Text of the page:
Horry Is Warmly Received

Times Staff Writer

The Lakers said goodbye again to Robert Horry on Friday night, this time with his old No. 5 jersey inside a frame, this time with fans on their feet at Staples Center.

Back in the arena of his most famous shot, the three-pointer that beat the Sacramento Kings in Game 4 of the 2002 Western Conference finals and pushed the Lakers to their third consecutive NBA title, Horry accepted with dignity and a happy smile.

“It’s a little uncomfortable, but it’s cool,” Horry said of standing in San Antonio Spur black, taking a Laker jersey. “It’s like they’re trying to tell me something, like I should retire or something.”

He laughed.


Actually, he said, “It tells me they appreciate the little things.”

The Lakers declined to exercise the option on Horry’s contract after last season and used that money to chase Karl Malone and Gary Payton.

Asked if he thought his last big shot for the Lakers -- the three-pointer that didn’t go in in Game 5 of the Western Conference semifinals at San Antonio last season -- changed the course of his career, Horry shook his head.

“I don’t think so, because you go back and look at the contract stuff and the way Karl and Gary wanted to be here,” he said. “They still would have made that move.... I’m still happy I got a chance to play here.”


The Staples crowd showed its appreciation with a warm and sustained ovation.


Statistically speaking, the triangle offense and the dynamics of playing with each other have had a predictable impact on the members of the Big Four.

After 15 games, scoring averages were down from last season for Shaquille O’Neal (27.5 to 20.9), Kobe Bryant (30 to 22.4), Malone (20.6 to 15.1) and Payton (20.4 to 14.4).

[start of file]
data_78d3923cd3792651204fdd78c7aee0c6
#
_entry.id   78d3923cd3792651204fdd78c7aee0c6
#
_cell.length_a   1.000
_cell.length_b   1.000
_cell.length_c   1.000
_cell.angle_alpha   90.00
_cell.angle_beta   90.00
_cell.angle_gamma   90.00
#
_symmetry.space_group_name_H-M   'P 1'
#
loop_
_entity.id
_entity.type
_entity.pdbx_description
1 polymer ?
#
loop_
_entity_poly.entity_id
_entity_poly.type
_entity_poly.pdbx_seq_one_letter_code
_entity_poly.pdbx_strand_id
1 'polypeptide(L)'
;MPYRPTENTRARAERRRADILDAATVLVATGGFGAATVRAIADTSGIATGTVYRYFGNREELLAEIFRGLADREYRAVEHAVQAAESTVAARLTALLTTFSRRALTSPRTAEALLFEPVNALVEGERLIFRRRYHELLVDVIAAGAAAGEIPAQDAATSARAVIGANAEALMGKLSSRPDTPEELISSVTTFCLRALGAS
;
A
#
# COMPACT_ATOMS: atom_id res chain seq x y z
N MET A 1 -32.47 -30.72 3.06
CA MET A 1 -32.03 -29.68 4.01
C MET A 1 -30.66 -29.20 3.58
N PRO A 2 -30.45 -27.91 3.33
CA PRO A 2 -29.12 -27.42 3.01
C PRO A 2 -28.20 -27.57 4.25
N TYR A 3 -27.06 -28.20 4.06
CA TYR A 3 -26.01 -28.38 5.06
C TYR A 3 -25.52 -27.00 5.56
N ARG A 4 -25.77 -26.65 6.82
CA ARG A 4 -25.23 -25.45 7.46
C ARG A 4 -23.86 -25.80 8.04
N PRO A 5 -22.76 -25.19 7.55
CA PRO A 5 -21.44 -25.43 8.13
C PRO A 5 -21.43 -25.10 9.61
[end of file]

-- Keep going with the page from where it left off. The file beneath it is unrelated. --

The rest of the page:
The Lakers, however, have scored an average of 103.4 points, three points more than last season, and are shooting better as a team, 46.8% to 45.1%.

Among the four superstars, only O’Neal has become less accurate; his field-goal percentage is lower than it was last year, while Bryant, Malone and Payton have higher percentages than when they were the pivotal scorers for the Lakers, Utah Jazz and Seattle SuperSonics/Milwaukee Bucks, respectively.

O’Neal, who finished second in the league in field-goal percentage last season and leads the league this season, has had his field-goal percentage dip slightly, from 57.4 to 54.9. Malone and Bryant have each improved about three points.

Bryant has taken the hardest hit in average field-goal attempts, losing 8.4 from last season. O’Neal is taking 3.1 fewer shots per game, the least among the group.



In the summer of 2002, Bryon Russell had finished his career in Utah. After nine seasons he was a free agent, and he narrowed his choices of new organizations to Washington and San Antonio.

He chose Michael Jordan. The Spurs won an NBA title.

“Once I made the decision there shouldn’t be any regret,” Russell said.

His minutes decreased, his shooting percentage was the worst of his career, the Wizards didn’t make the playoffs in the soft Eastern Conference. The Spurs won an NBA title.

“I just said, ‘You know what? I guess I just passed up the opportunity,’ ” Russell said, then grinned. “But, I wasn’t going to pass it up this year.”


Rick Fox is a week or so from full-court, five-on-five scrimmaging, according to Phil Jackson.... Brian Cook said he’ll start the same in about two weeks.